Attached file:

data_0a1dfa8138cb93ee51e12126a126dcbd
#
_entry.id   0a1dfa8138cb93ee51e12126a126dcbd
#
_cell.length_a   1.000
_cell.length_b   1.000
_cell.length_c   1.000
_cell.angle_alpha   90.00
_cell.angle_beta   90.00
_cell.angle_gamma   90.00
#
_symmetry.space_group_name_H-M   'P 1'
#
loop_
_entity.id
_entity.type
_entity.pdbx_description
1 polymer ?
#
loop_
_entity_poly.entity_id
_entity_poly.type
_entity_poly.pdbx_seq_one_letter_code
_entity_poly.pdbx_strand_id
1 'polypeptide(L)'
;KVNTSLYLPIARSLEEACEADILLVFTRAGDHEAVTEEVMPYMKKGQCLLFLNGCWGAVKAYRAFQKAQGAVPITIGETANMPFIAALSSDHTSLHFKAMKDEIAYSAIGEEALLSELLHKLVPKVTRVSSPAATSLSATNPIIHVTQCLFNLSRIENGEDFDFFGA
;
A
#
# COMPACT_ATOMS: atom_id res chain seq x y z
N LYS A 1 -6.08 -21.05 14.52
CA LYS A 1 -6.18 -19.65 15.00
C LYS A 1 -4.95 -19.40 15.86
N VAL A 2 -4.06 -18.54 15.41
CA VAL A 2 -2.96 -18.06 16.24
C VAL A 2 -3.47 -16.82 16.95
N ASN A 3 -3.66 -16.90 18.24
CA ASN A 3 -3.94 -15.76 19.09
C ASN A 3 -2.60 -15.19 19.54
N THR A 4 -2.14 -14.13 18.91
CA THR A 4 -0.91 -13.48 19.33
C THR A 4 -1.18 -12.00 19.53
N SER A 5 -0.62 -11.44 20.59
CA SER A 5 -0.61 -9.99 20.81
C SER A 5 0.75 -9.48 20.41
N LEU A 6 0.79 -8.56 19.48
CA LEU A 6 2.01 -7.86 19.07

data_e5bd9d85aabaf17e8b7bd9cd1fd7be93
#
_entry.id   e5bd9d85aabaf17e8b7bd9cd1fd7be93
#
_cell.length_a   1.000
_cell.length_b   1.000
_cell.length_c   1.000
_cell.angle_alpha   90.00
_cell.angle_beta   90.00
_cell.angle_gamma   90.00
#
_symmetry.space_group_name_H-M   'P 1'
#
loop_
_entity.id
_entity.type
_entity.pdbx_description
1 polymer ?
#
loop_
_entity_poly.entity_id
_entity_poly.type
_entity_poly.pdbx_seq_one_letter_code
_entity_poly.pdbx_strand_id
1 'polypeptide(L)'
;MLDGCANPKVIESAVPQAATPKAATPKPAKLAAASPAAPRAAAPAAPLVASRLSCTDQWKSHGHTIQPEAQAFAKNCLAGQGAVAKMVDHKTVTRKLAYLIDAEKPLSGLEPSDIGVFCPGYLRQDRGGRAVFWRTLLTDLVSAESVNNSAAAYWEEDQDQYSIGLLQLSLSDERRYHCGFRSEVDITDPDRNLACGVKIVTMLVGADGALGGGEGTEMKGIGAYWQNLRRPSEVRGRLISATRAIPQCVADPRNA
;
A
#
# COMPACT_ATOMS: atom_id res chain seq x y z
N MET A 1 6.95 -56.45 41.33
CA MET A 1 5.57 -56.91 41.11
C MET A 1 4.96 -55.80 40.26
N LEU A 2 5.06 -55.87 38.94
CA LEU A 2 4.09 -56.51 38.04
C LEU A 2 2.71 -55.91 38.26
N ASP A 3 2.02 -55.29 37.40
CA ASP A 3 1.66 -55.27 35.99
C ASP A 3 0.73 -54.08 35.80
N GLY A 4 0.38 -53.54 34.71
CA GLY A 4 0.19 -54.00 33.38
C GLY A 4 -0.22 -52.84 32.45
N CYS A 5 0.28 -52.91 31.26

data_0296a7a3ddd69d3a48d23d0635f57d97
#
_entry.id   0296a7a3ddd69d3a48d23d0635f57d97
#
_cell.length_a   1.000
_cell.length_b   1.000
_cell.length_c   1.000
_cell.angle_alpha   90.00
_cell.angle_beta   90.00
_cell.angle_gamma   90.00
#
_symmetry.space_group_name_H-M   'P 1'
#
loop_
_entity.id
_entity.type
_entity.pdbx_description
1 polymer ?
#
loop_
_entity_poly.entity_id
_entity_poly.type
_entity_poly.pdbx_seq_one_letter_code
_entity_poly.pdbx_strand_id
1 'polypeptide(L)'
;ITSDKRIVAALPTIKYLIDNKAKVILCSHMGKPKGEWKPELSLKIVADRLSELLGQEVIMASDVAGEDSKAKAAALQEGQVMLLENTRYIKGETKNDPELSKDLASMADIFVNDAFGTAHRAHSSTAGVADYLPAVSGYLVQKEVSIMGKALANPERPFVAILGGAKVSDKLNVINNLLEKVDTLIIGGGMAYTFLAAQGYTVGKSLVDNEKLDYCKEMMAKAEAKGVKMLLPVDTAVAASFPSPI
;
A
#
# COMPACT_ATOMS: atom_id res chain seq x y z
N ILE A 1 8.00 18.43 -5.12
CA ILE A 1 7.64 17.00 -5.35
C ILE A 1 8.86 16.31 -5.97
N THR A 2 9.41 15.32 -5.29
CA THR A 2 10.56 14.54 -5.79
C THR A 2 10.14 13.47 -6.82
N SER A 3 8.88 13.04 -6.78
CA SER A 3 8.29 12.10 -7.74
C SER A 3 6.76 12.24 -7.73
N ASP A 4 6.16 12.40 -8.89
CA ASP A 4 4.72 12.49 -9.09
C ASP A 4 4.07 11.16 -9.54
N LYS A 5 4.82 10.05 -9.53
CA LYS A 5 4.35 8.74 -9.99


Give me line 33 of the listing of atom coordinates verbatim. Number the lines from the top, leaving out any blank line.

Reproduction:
C LYS A 1 -4.95 -19.40 15.86